Here I wish to link to a map of the evacuation plan by the British army overlaid on a map of the Derry/Londonderry area, but right now, Google Earth is giving me some issues.
The TroublesIreland in Ethnic Conflict from 1969-1998
BackgroundWhy did the “troubles” even occur? Why so much violence? Was it because of…
Religious Differences?Ireland has always been Protestant versus Catholic. Although NorthernIreland belongs to the UK (and therefore, is mainly Protestant, countieswithin N. Ireland are still predominantly Catholic.
The Home Rule Issue?Southern Ireland had been trying for years to obtain their owngovernment in Dublin, but under British authority.
The Desire for Complete Irish Independence?Southern Ireland became the Republic of Ireland. They got theirindependence, but can supporters living in Northern Ireland unify bothIrelands together?
The Desire For Ireland to Stay Loyal to the Crown?Unionists: We choose to support British Parliament & the Crown.
Civilian Deaths by Year 1970-1982*300 1970-1982250200 Civilian Deaths by Year150100 50 0 1970 1971 1972 1973 1974 1975 1976 1977 1978 1979 1980 1981 1982 *McKittrick & McVea had a range from 1966-2001, but the 1970s to the Hunger Strike of ‘81 were the peak of the Troubles.
Responsibility for Deaths from Making Sense of the Troubles by David McKittrick & David McVea 2500 2000 1500 1000 500 0 Groups Involved Nationalists Loyalists All Security Forces OthersNationalists were responsible for the brunt of the deaths during the Troubles, but Loyalists were not innocent. All security forces meant auxiliary police groups, like the pro-Loyalist B-Specials.
MomentumBattle of the Bogside: 12-14 August 1969Derry/Londonderry, Northern Ireland
• November 1969: Ulster Defence Regiment replaces B-Specials1969-1973 • July 1970: All marches, including Drumcree, are banned. • February 1971: IRA shoots Robert Curtis, the first serving soldier to die in the Troubles.A Brief • January 1972: Bloody Sunday redux—13 men shot in Derry/Londonderry byTimeline army. • July 1972: Bloody Friday—22 IRA bombs kill nine civilians and numerous are injured. • December 1973: Sunningdale…
What was Sunningdale?Sunningdale was an attempt to create a power-sharing government between the Ulster Unionistparty, the nationalist Social Democratic and Labour Party, and the Alliance party. However, it endedas quickly as it started, as it was met with major opposition from the IRA and from the Protestants, forthe IRA wanted total victory and the Protestants thought it’d end up helping form a fully unitedIreland.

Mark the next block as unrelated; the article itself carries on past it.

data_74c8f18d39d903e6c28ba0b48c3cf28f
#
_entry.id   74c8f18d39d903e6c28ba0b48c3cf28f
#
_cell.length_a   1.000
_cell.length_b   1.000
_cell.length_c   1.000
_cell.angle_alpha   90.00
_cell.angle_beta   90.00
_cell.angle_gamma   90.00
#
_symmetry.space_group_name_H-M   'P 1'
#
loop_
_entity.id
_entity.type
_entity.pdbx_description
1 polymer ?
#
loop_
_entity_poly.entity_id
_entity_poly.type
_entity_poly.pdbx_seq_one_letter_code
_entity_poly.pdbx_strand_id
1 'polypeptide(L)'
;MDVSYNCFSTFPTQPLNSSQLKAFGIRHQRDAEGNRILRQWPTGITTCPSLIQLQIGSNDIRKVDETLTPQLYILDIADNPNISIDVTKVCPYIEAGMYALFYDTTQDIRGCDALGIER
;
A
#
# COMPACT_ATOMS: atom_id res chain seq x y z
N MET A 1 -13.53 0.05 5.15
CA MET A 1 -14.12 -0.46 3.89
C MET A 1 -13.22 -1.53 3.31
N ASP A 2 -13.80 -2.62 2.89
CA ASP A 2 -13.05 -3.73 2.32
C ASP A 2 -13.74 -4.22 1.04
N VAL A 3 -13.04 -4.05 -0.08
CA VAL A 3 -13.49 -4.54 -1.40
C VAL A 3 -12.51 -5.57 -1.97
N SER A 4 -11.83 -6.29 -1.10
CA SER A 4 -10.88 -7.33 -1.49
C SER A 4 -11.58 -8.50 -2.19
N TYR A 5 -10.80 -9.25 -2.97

The Ulster This protested the assembly Workers’ vote regarding the complete endorsement of Sunningdale.Council Strike: This strike involved Unionist paramilitary groups like the May 1974 UDA. Electricity output declined and work places were forced to close. The new power-sharing executive had no power over the strikers and soon, the strikers gained the upper hand. Two weeks later, Faulkner conceded , the strike ended and Sunningdale was no more.
The Origins of Criminalization: 1976 As paramilitary actions became more violent after Sunningdale fell through, increasing numbers of paramilitary members from both sides were jailed. Typically detained at Long Kesh prison, paramilitary members had one thing ordinary prisoners did not… Special Category Status (1972): This meant they were political prisoners and were treated to certain privileges ordinary prisoners were not. They didn’t take orders from prison guards but their William Whitelaw, at the time Secretary Officer Commanding (OC), wore normal of State for Northern Ireland, gave this clothes and not a prison uniform and were status to paramilitary prisoners. exempt from doing prison work.
Regrets: Criminalization, 1976Whitelaw, in retrospect four years later, chooses to revoke it.What does this mean for paramilitary prisoners now?They are now ordinary prisoners and their privileges do not exist. Their crimes are not classified as being “politically” motivated.
What Would A Paramilitary Do? Revenge! They went to the extreme to get their status back. Paramilitary strikes Early Strikes, included: 1976-1980 1976: Going “on the blanket.”What would a paramilitary do? This protest started it all; when newly detainedRevolt, of course. prisoners were given their uniform, they refused to wear it and leave their cell. They only had oneHoused in three specific jails thing to wear…the blankets on their beds. Bythroughout Northern Ireland, 1978, 300 prisoners were “on the blanket.”paramilitary prisoners plannednumerous strikes in order toget their political status back. 1978: The “Dirty” Protests The prisoners didn’t have enough support from the outside, so they stepped it up a bit in 1978.Check out this map to see What started out as a “no-wash” protestmore information about the culminated into the dirty protest. They refused tojails, and their location leave their cells and as a result, chamber pots gotthroughout Northern Ireland. full and caused this…
Yes, that is what you think it is on the wall. Prisoners had one way to get rid of their waste in order to avoid being beaten up by the screws (prison guards) if they dared leave their cells. This strike kept going on until 1980, when they decided to go even more extreme…